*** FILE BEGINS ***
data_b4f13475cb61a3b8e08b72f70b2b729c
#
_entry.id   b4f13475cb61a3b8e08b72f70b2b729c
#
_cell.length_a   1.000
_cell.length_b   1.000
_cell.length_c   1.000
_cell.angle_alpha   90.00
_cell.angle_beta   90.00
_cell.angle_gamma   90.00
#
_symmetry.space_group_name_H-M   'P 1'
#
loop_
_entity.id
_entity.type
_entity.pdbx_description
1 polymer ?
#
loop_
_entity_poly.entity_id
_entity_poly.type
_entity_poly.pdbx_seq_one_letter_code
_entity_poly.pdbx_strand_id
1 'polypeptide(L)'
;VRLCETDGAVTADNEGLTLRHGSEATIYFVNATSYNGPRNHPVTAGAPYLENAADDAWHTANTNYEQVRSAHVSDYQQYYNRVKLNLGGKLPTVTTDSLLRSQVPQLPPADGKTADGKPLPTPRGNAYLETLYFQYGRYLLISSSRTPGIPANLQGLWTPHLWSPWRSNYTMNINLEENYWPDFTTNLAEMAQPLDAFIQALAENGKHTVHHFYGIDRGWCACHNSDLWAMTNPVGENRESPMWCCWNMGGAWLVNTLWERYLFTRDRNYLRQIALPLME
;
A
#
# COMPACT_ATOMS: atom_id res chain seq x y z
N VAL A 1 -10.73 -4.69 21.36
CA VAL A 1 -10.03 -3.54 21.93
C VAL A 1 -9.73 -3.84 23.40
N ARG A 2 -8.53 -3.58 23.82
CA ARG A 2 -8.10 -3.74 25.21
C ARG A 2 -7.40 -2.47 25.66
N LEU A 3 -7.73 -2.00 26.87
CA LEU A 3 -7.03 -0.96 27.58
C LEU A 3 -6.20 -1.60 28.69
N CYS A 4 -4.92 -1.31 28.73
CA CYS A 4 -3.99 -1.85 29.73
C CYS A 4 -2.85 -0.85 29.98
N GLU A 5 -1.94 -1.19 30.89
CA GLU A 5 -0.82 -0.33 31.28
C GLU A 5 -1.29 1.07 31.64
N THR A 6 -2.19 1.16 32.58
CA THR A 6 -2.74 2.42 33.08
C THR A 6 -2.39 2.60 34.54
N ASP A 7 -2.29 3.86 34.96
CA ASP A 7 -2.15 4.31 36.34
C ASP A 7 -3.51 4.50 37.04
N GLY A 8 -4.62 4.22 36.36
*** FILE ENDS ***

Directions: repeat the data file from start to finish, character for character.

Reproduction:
data_b4f13475cb61a3b8e08b72f70b2b729c
#
_entry.id   b4f13475cb61a3b8e08b72f70b2b729c
#
_cell.length_a   1.000
_cell.length_b   1.000
_cell.length_c   1.000
_cell.angle_alpha   90.00
_cell.angle_beta   90.00
_cell.angle_gamma   90.00
#
_symmetry.space_group_name_H-M   'P 1'
#
loop_
_entity.id
_entity.type
_entity.pdbx_description
1 polymer ?
#
loop_
_entity_poly.entity_id
_entity_poly.type
_entity_poly.pdbx_seq_one_letter_code
_entity_poly.pdbx_strand_id
1 'polypeptide(L)'
;VRLCETDGAVTADNEGLTLRHGSEATIYFVNATSYNGPRNHPVTAGAPYLENAADDAWHTANTNYEQVRSAHVSDYQQYYNRVKLNLGGKLPTVTTDSLLRSQVPQLPPADGKTADGKPLPTPRGNAYLETLYFQYGRYLLISSSRTPGIPANLQGLWTPHLWSPWRSNYTMNINLEENYWPDFTTNLAEMAQPLDAFIQALAENGKHTVHHFYGIDRGWCACHNSDLWAMTNPVGENRESPMWCCWNMGGAWLVNTLWERYLFTRDRNYLRQIALPLME
;
A
#
# COMPACT_ATOMS: atom_id res chain seq x y z
N VAL A 1 -10.73 -4.69 21.36
CA VAL A 1 -10.03 -3.54 21.93
C VAL A 1 -9.73 -3.84 23.40
N ARG A 2 -8.53 -3.58 23.82
CA ARG A 2 -8.10 -3.74 25.21
C ARG A 2 -7.40 -2.47 25.66
N LEU A 3 -7.73 -2.00 26.87
CA LEU A 3 -7.03 -0.96 27.58
C LEU A 3 -6.20 -1.60 28.69
N CYS A 4 -4.92 -1.31 28.73
CA CYS A 4 -3.99 -1.85 29.73
C CYS A 4 -2.85 -0.85 29.98
N GLU A 5 -1.94 -1.19 30.89
CA GLU A 5 -0.82 -0.33 31.28
C GLU A 5 -1.29 1.07 31.64
N THR A 6 -2.19 1.16 32.58
CA THR A 6 -2.74 2.42 33.08
C THR A 6 -2.39 2.60 34.54
N ASP A 7 -2.29 3.86 34.96
CA ASP A 7 -2.15 4.31 36.34
C ASP A 7 -3.51 4.50 37.04
N GLY A 8 -4.62 4.22 36.36